The Role of Technology in Education

Technology is transforming the way we learn and teach.  We are already seeing learning being transformed into an “open system” via the Internet. It is readily accessible to the highly educated, the young and those who failed to get an education in their youth. The future of education is no longer the monopoly of brick and mortar schools.

The last great change in the way people were educated occurred with the advent of the printed book by Gutenberg in 1440.  The foundations for our current system of education was established by John Amos Comenius between 1628 and 1632 when he published his work titled “Didactica Magna” which proclaimed that both noble and ignoble children, boys and girls alike, should be sent to school and educated.  He proposed that society would benefit if they were occupied learning “useful things”.

The way that subjects have been taught has not changed much until now. We have known for hundreds of years that we learn behaviorally through drill, repetition and feedback.  And that learning is best done in stages and that those stages are mastered differently, either more or less easily, by different students.  When children of different abilities and interests are grouped by age and force fed subject matter it does not account for those differences.  In this way technology is far superior in providing instruction to the student depending on their own rate of learning.  The activity of the teacher is no longer focused on the repetition, drill and administration, but on the leading, directing and motivating the student.

With technology, students become their own instructors.  We are seeing children become computer literate at a very young age.  They are competent at interfacing with and using computers as a learning tool. Today’s labor intensive schools will become unnecessary in the future.

The challenge for educators, and their top priority, must be a commitment to literacy.  This commitment is crucial to society and to the young student.  Only when a student attains a high level of skill and mastery of a subject do they become self confident, competent and able to contribute to society.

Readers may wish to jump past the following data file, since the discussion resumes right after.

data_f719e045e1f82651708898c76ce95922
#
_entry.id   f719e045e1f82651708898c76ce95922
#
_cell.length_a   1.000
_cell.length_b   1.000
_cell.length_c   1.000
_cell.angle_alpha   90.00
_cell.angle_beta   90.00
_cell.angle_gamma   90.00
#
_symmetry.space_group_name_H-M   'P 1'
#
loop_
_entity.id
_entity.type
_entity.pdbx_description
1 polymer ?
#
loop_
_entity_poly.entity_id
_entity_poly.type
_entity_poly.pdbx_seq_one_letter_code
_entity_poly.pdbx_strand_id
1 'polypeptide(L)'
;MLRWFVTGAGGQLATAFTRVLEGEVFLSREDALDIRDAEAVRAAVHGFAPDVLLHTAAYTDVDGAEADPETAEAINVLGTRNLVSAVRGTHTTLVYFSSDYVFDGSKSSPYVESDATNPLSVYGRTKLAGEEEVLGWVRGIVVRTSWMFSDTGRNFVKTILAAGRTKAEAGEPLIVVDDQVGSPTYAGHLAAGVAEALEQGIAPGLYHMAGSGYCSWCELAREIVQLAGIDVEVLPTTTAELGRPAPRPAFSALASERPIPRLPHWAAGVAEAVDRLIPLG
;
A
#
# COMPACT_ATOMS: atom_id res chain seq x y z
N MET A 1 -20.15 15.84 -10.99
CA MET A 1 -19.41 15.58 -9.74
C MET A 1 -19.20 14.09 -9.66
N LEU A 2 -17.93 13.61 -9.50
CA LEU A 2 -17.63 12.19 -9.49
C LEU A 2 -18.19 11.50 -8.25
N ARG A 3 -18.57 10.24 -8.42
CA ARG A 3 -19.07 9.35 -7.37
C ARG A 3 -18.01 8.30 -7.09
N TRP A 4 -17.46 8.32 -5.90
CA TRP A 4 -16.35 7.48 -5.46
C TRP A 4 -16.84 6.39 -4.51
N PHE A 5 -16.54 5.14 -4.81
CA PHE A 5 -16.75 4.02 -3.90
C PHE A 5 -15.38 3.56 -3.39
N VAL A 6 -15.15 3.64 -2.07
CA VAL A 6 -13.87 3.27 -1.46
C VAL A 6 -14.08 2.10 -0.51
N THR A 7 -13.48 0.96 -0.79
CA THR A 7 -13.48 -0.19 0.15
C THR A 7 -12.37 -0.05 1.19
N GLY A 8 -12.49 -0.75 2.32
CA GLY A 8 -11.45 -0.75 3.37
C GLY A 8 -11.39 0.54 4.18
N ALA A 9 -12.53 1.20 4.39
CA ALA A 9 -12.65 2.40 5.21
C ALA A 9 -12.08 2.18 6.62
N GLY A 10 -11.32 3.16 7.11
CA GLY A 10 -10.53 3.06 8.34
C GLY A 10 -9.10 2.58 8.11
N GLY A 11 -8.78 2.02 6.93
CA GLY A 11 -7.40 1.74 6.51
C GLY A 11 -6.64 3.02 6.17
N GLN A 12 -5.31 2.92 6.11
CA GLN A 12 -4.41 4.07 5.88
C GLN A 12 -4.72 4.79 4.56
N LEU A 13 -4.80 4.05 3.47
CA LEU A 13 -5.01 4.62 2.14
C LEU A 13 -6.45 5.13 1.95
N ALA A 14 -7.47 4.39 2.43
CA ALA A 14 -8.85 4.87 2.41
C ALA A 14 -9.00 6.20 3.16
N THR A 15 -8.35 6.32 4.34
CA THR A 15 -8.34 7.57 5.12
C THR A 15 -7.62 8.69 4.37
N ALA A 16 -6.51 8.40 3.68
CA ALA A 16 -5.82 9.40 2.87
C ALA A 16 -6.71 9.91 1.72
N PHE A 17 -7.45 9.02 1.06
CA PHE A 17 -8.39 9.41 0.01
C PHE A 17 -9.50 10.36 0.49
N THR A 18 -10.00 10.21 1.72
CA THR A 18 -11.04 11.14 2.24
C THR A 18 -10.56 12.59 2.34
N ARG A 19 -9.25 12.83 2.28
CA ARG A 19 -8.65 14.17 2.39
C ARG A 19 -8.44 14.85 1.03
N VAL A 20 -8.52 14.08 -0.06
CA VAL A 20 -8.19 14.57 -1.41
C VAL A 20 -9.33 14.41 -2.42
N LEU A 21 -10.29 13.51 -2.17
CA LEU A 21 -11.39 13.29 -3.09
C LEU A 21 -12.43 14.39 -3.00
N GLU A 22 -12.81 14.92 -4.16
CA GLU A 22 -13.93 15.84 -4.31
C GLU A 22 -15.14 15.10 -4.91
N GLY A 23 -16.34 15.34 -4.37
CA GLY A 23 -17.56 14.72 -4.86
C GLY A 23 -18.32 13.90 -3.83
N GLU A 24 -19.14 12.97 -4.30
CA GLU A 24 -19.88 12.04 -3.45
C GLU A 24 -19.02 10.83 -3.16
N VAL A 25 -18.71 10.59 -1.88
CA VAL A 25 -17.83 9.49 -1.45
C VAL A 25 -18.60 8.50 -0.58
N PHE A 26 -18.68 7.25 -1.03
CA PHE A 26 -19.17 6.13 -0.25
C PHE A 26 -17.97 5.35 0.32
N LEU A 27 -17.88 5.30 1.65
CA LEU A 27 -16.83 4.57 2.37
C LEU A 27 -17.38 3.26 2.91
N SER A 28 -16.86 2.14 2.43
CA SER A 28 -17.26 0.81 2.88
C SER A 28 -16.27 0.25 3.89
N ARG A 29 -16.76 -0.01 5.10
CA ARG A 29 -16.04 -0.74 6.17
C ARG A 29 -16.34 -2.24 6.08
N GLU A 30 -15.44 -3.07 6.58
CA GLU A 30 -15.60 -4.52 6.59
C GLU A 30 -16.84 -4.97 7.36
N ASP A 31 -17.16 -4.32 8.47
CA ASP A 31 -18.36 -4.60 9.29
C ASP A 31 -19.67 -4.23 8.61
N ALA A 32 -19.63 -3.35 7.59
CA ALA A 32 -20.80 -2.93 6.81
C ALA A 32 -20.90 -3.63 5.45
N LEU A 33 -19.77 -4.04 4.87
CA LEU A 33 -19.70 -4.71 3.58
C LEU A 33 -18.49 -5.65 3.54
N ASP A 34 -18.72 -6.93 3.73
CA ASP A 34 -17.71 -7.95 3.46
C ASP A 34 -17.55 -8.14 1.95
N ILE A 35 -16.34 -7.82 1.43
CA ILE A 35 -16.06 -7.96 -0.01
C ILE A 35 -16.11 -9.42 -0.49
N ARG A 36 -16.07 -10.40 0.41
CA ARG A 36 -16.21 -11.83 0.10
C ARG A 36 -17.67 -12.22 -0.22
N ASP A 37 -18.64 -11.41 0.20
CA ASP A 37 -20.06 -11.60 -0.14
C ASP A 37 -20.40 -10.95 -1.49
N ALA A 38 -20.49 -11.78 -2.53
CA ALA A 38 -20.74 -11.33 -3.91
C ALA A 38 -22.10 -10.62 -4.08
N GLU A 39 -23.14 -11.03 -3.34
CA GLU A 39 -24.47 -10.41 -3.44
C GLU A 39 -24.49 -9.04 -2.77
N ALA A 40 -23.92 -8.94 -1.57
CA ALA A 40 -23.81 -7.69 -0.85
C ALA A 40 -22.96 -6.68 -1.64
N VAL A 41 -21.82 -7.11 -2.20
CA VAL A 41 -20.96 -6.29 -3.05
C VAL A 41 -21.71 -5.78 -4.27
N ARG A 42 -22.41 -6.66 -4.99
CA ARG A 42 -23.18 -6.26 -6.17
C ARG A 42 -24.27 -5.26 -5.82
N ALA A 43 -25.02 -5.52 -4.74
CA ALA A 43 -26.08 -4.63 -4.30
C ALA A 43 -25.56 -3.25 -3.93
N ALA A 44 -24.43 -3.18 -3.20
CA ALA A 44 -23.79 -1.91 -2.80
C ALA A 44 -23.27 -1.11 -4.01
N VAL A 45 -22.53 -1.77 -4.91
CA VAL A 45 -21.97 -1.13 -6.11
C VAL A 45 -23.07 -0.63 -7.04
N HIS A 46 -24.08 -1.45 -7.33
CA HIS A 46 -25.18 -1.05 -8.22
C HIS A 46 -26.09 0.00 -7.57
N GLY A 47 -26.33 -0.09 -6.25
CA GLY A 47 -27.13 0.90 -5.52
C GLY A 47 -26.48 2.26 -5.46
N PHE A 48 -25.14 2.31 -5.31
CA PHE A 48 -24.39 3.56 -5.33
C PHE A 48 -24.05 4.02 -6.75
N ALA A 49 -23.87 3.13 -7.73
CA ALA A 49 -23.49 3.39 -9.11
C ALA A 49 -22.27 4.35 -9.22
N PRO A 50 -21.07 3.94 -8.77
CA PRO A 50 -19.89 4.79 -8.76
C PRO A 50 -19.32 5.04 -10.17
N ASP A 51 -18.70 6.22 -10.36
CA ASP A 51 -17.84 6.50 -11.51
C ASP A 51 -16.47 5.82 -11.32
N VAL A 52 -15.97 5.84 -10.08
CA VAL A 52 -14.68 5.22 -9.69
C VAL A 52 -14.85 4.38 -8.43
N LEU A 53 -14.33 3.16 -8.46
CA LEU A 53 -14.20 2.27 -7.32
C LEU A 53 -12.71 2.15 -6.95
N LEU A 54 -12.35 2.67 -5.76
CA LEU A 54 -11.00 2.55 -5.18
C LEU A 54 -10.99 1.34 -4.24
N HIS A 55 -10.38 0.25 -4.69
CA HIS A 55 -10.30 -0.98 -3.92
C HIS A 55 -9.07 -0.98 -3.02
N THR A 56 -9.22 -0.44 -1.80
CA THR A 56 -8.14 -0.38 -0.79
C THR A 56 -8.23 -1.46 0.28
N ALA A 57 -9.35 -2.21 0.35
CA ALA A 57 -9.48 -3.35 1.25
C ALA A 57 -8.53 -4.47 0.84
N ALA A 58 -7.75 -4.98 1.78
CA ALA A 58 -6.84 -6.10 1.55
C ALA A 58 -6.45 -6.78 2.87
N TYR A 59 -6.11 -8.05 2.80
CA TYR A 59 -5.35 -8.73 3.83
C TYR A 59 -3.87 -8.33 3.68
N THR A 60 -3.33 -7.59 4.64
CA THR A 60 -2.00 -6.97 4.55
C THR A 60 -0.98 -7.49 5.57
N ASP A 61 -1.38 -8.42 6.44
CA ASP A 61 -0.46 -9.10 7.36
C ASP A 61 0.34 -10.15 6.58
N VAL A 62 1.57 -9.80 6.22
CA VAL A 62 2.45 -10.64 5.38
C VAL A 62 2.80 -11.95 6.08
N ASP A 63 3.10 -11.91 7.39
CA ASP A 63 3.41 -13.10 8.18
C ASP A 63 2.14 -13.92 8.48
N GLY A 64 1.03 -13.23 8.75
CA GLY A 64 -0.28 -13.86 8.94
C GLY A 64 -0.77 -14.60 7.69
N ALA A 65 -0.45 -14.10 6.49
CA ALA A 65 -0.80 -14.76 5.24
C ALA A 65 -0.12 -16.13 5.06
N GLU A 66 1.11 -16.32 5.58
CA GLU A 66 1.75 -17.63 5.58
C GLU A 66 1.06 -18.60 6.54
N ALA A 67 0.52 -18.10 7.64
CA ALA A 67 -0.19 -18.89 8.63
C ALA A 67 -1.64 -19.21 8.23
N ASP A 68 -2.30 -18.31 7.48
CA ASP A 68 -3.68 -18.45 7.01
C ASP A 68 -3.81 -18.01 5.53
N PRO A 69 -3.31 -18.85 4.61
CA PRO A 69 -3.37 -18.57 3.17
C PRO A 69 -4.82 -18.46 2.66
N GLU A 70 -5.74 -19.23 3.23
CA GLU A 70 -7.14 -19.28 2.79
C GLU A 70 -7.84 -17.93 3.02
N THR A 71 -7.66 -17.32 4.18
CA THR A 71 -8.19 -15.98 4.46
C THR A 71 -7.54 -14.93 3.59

The role of the teacher will change.  While technology is the best tool for providing repetition and practice to the student – it is boring.  Computer programs can be written to lessen the boredom but the real motivation for the student is when they realize achievement.   Achievement is the strongest motivator and one that is recognized by our society.  The athlete who practices speed skating spends hours and hours going in circles on an ice track.  But the one who achieves Olympic fame is honored by a gold medal for their achievement.  This achievement inspires and motivates others to spend hours and years in boring repetition in order to become the best in the world.  The importance of repetition and drill will not be eliminated by computers.

Technology can free the teacher from the repetitive and routine activities.  It can provide the teacher with the results of the student’s efforts so that they can be analyzed in order to identify strengths and weaknesses.  This can be done through test results, video tape or monitoring the learning process.  The role of the teacher will be to recognize and acknowledge achievement and direct the student to mastery of the subject.  The student will then be able to contribute to society.

Technology also provides employers and adults seeking advanced education new opportunities to master subjects without interfering with their daily responsibilities.  The role of educators in advanced subjects will focus not only on directing and leading, but on challenging the student to new levels of achievement by focusing on their strengths.

The new “open system” of learning is essential to our rapidly changing society.  New techniques, tools and systems are constantly being introduced.  This requires that the student learn new things about a subject they had previously mastered.  Technology and the economy are no longer static during the lifetime of the student.  It is changing – sometimes rapidly. 

In 1965 Gordon Moore, the co-founder of Intel, introduced the concept that technology is improving at an exponential rate.  It has held true that “data density” has doubled approximately every 18 months since that time.  This has led to the flat screens, netbooks, highly functional cell phones like the iPhone and now reading devices like the Kindle, Nook and iPad that can store 10,000 books and play video.  This frees the student from studying at a physical location and opens new teaching possibilities.  But, it also means that new subject matter may also be added at a furious pace.  In order to stay at an advanced level of literacy, the student must commit to a life a continual learning.  This can only be effectively done by technology.

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